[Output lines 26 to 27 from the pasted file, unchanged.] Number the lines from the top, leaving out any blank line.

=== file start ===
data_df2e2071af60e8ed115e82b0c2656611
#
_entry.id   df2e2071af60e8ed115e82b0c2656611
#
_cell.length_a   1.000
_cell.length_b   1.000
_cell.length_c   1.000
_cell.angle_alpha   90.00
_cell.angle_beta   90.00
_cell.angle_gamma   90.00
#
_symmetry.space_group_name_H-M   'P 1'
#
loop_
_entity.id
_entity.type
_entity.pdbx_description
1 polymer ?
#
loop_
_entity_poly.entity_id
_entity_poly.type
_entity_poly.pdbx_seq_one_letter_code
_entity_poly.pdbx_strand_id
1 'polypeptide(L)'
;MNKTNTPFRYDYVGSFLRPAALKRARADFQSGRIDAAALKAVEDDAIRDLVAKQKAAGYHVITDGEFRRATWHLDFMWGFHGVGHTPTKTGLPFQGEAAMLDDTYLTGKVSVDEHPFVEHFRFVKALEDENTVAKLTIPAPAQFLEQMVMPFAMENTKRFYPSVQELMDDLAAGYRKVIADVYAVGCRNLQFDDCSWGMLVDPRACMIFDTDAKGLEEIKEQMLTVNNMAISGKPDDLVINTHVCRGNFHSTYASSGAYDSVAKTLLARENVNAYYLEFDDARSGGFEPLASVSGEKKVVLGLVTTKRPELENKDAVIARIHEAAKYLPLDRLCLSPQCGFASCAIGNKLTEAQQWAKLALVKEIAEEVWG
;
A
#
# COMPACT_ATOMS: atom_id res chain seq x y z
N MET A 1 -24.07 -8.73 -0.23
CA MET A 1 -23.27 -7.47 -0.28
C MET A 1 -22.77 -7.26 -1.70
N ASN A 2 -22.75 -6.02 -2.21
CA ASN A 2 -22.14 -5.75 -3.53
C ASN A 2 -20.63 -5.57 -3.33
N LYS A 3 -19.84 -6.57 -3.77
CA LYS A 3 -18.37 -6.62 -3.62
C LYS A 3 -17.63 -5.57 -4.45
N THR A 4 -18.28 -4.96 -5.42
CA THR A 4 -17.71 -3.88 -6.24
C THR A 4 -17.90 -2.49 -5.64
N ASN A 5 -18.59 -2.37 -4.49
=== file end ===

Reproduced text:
;MNKTNTPFRYDYVGSFLRPAALKRARADFQSGRIDAAALKAVEDDAIRDLVAKQKAAGYHVITDGEFRRATWHLDFMWGFHGVGHTPTKTGLPFQGEAAMLDDTYLTGKVSVDEHPFVEHFRFVKALEDENTVAKLTIPAPAQFLEQMVMPFAMENTKRFYPSVQELMDDLAAGYRKVIADVYAVGCRNLQFDDCSWGMLVDPRACMIFDTDAKGLEEIKEQMLTVNNMAISGKPDDLVINTHVCRGNFHSTYASSGAYDSVAKTLLARENVNAYYLEFDDARSGGFEPLASVSGEKKVVLGLVTTKRPELENKDAVIARIHEAAKYLPLDRLCLSPQCGFASCAIGNKLTEAQQWAKLALVKEIAEEVWG
;